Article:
Life under the flight path
Margaret Thorburn, 59, lives in Isleworth, an area of London that sits about six miles directly east of Heathrow.
She's lived in the area for 30 years and suffers from high blood pressure.
Planes fly over her flat every 90 seconds, from four in the morning until about three in the afternoon.
The flight path changes after that, giving her some respite from aircraft noise until the next dawn.
"I've got used to it to some extent," she says.
"But it's still very annoying, and so it's upsetting when you can't have a conversation at a normal level - you have to raise your voice and shout over the top of these aircraft."
Margaret cannot say what causes her high blood pressure, but says she is not surprised by the findings of the BMJ study that links plane noise with heart disease.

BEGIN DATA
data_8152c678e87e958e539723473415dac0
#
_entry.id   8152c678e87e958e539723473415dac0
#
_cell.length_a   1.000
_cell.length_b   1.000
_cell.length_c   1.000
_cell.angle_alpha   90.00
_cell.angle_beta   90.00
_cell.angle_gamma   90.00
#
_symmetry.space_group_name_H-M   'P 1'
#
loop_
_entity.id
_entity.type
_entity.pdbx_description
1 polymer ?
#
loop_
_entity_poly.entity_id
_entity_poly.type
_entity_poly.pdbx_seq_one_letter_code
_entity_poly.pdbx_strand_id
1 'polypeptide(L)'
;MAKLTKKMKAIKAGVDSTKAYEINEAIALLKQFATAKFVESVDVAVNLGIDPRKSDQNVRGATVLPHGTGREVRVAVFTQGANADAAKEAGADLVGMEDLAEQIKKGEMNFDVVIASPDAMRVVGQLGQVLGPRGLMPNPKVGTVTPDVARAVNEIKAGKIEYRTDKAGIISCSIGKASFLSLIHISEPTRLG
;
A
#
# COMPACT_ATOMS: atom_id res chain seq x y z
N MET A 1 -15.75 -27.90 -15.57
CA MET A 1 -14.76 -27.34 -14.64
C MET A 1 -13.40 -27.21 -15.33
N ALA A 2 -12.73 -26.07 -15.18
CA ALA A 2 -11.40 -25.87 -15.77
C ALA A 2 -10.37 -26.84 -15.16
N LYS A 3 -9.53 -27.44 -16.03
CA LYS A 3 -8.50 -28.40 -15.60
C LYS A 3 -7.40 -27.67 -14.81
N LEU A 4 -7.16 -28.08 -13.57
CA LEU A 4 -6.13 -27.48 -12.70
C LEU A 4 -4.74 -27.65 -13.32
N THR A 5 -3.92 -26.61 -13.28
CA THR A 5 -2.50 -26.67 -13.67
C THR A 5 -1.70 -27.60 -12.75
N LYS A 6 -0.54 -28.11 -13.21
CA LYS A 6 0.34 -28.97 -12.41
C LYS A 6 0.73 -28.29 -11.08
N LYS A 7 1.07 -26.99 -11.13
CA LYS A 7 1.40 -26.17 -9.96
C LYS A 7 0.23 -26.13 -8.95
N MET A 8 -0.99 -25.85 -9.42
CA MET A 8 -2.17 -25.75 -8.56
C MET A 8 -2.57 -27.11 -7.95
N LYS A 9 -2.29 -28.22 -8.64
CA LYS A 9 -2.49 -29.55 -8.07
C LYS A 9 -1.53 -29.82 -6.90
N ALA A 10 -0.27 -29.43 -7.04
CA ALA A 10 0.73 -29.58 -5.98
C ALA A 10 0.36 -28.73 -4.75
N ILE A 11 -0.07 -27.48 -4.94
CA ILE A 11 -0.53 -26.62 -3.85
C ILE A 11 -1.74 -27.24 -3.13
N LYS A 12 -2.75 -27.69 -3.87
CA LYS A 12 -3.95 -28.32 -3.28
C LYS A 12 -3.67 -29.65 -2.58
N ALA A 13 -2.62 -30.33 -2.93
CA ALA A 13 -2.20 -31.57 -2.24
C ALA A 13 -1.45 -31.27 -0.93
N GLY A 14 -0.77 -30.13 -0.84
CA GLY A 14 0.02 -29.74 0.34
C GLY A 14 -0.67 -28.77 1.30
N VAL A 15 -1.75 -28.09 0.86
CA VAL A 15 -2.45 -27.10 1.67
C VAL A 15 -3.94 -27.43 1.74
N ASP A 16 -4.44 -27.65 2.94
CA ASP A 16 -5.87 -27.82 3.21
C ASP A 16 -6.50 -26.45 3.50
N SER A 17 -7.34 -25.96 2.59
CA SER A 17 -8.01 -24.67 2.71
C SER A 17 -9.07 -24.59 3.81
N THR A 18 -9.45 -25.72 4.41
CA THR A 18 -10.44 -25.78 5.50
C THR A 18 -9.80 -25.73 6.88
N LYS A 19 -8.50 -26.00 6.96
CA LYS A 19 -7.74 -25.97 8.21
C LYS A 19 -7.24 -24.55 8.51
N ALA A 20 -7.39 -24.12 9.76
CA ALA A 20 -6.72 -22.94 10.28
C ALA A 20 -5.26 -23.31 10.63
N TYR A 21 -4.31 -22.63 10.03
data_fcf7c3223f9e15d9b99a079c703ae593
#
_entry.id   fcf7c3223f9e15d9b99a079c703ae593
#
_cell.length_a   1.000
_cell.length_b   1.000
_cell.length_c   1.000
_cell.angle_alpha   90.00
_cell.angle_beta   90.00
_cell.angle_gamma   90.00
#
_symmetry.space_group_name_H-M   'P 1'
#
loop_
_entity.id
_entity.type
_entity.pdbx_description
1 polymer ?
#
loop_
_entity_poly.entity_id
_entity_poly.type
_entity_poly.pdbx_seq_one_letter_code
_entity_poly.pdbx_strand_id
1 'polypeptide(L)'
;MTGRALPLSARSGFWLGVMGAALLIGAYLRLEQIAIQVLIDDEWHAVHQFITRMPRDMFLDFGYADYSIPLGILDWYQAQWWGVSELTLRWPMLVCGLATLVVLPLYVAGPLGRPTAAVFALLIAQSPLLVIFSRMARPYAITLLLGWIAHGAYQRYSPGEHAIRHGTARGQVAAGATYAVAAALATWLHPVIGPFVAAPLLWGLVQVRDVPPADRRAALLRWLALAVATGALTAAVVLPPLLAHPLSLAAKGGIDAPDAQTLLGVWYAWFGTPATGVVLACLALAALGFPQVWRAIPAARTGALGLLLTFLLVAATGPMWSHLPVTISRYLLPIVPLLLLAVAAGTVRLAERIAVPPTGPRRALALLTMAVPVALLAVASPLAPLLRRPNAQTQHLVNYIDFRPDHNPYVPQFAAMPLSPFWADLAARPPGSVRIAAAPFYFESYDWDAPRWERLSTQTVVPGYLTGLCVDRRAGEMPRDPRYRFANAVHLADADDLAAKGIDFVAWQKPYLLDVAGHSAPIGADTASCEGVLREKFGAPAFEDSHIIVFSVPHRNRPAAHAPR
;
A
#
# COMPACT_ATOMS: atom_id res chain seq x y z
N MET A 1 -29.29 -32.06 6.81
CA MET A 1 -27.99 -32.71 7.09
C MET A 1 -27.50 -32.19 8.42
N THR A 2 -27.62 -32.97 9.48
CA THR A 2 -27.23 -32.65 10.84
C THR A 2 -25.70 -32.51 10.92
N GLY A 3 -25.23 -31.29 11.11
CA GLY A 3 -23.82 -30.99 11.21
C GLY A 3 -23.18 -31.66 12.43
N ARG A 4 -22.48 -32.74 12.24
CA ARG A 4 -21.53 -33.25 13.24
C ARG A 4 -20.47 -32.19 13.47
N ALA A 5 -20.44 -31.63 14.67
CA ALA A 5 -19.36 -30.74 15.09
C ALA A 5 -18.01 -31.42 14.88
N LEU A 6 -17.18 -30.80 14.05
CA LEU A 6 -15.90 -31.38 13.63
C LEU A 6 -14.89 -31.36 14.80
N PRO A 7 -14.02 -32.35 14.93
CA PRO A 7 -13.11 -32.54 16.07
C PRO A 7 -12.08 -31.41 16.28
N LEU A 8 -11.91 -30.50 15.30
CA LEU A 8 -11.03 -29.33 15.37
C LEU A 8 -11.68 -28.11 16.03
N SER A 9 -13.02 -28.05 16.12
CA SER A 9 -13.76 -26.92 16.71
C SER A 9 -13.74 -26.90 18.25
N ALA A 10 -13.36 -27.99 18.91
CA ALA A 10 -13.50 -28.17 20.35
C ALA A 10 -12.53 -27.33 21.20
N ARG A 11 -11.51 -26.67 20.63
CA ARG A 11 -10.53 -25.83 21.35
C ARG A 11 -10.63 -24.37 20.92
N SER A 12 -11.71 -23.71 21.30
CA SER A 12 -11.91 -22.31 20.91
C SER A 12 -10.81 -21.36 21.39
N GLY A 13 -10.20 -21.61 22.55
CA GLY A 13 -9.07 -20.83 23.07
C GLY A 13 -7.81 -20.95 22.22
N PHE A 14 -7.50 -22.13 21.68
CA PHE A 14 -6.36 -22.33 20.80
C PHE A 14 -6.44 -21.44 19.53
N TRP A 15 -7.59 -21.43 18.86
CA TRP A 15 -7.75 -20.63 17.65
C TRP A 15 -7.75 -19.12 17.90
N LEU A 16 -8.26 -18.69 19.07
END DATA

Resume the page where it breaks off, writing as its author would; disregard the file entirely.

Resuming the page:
She says the stress of waiting and anticipating the next plane is an unpleasant feeling to constantly have to deal with.
She says it's not healthy to live with but you have to deal with it.
"It's very difficult to say what single factor affects anybody's health, but I have raised blood pressure, I have to take tablets for it," she says.
"I have underlying health problems - I will never know how much that was brought on by where I live."
Margaret is taking action to try to ban night flights to Heathrow by joining a campaign group called the Heathrow Action for the Control of Aircraft Noise ClearSkies.
She concedes that efforts have been made to reduce aircraft noise, but says as the number of flights has dramatically increased this has not helped.